Racism Comes in All Colors

by Kerry Dougherty 

What follows here is fiction. Totally imaginary. Still, picture this with me:

The mayor of Virginia’s largest city — that would be Virginia Beach, population 458,000 — decides to hold a holiday party for city council members on city property.

The mayor — and let me remind you this is hypothetical, it did not happen — sent out invitations characterizing this in some kind of strange pidgin English as a party for “white electeds,” which meant that the four black members of council were not welcome.

Because of their skin color.

What would the reaction be when the whites-only party became public?

I can tell you.

There would be loud cries of “racism”! Calls for the mayor’s immediate resignation. There would be  protests in the streets, with both whites and blacks denouncing the mayor’s shocking behavior. The local newspaper would call for the mayor to be removed from office and the editorialists would lament that Virginia hadn’t progressed from the days of Jim Crow.

The news would make national headlines and no doubt state and federal prosecutors would be looking at the civil rights violations in an exclusive, all-white Christmas party for elected officials.

It would be — pardon the expression — a poopstorm.

Odd then, that when something similar actually happened, not in Virginia, but in the largest city in Massachusetts, Boston — there is just a mild outcry. And lots of folks defending the move.

Could it be because the Boston mayor excluded whites, not blacks? Continue reading

Charlottesville, Its Public Schools and UVa – Part One – Bad things Happen

Charlottesville neighborhoods.  Courtesy Charlottesville Low-Income Housing Coalition

by James C. Sherlock

In the relationship between Charlottesville and the University of Virginia, very bad things have happened to Charlottesville and continue to do so.

I have developed a working thesis on that relationship.

The city is at the mercy of the University by virtue of the latter’s wealth, influence, and power in Charlottesville elections.

It is, driven by University community voters, the bluest voting district in the Commonwealth.

Unfailingly progressive Charlottesville city council, school board and Commonwealth’s Attorney candidates are elected by the dominant votes of the University, its employees and its students.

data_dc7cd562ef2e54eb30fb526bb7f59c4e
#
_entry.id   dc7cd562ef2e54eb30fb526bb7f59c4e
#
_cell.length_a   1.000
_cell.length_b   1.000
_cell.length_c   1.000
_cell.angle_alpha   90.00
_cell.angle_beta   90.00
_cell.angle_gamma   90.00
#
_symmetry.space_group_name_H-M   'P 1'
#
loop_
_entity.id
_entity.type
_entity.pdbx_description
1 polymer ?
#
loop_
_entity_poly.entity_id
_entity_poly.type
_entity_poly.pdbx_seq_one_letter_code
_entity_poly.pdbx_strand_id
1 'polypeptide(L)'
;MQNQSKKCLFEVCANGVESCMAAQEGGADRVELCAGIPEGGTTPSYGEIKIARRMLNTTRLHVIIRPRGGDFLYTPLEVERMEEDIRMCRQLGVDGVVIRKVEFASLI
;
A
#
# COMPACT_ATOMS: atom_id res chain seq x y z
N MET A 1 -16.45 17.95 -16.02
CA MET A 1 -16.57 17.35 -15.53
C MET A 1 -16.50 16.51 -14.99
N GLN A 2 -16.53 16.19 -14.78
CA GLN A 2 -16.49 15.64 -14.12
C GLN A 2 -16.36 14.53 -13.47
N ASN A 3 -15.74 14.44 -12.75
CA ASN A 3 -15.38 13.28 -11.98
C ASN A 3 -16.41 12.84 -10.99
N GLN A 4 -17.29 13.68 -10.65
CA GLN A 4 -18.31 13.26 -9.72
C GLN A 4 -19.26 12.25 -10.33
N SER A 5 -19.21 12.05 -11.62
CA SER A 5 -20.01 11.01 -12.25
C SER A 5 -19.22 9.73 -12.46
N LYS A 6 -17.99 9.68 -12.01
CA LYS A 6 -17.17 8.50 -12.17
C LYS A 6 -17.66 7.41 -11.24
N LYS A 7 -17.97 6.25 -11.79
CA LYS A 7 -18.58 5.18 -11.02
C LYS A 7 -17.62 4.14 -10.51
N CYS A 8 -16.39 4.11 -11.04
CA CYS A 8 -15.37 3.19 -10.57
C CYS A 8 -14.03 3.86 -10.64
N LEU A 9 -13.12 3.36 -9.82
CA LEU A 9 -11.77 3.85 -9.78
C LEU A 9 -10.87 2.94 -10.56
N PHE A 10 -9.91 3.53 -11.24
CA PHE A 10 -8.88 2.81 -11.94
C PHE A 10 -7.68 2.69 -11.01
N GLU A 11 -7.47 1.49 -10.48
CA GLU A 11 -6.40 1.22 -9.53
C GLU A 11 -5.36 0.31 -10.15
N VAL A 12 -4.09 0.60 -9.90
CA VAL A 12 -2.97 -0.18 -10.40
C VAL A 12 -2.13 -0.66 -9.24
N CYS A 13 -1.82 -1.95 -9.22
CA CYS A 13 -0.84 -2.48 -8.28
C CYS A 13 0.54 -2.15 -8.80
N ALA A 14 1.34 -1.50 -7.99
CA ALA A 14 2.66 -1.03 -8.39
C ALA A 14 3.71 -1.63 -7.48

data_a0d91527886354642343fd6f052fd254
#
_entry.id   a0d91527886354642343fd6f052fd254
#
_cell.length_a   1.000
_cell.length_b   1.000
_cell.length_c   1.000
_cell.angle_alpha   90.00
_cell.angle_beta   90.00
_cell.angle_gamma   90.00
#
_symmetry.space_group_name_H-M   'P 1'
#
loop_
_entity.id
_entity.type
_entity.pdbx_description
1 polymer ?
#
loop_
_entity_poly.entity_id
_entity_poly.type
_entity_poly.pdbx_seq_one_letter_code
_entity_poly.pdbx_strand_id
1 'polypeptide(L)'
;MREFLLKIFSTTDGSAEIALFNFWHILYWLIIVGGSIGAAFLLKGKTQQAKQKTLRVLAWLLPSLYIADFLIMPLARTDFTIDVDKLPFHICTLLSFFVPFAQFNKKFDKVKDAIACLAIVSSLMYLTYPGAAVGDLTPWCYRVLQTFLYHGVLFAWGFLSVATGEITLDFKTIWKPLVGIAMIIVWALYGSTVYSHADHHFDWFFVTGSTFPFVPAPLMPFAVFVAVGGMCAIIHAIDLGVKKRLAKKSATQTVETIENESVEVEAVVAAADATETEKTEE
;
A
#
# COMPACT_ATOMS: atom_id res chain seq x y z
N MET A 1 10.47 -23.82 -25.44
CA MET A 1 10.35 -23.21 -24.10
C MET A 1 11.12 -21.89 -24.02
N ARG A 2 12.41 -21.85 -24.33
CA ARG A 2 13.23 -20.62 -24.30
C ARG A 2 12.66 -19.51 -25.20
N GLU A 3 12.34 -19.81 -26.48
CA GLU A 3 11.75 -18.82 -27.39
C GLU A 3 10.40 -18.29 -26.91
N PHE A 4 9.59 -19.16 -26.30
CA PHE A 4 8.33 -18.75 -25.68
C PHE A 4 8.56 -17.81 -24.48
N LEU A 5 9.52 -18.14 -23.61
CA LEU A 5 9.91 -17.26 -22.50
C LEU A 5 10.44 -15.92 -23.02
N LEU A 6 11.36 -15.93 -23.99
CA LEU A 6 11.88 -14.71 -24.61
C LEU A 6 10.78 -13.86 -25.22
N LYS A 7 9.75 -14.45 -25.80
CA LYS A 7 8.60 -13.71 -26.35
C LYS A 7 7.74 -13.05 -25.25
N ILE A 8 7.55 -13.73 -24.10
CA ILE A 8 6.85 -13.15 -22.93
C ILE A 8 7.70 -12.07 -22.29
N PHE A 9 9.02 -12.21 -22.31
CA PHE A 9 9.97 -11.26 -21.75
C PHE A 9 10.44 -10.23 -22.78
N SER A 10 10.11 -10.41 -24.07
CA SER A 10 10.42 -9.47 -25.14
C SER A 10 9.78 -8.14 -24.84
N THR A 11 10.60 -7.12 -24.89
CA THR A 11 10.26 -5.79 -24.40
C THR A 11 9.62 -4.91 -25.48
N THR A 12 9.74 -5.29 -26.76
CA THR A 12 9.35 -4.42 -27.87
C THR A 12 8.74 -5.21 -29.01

Charlottesville City Schools (CCS) are to a large degree creatures of the University.

Many CCS teachers have their bachelors and/or advanced degrees from UVa’s School of Education and Human Development. Many University ed school students do their student teaching in Charlottesville.

Every progressive educational policy and virtually every experiment the University’s ed school can dream up are visited on those students.  The University’s ed school Research Centers and Labs find the proximity convenient and a pliant school board welcoming.

The University can’t bear to leave anything in CCS alone.

As Charlottesville High School faces the aftermath of rising rates of violence at the school and three canceled days of school due to alack of personnel, teachers at the University and other community groups have assisted in the school’s response. Faculty from the University’s School of Education and Human Development were present at development sessions with Charlottesville High School teachers aiming to address underlying issues….

“Dr. Stephanie Rowley, dean of the University’s Education School, said faculty from Education’s counselor education and educational psychology programs were particularly involved with the efforts because of the relevance of their expertise.”

There is no record of their being invited.

“Lack of personnel”.  The teachers walked out because of runaway violence.

The University “lent a hand”.

“In light of the University’s recent push to bolster its impact in Charlottesville, some members of the University who specialize in education attended the teacher work day meetings at Charlottesville High School.”

Seriously.  To “bolster (the University’s) impact in Charlottesville”.

For Black children in CCS schools, that influence, long-running and well-meaning though it has been, has turned out to have been a disaster unparalleled in the Commonwealth.

Continue reading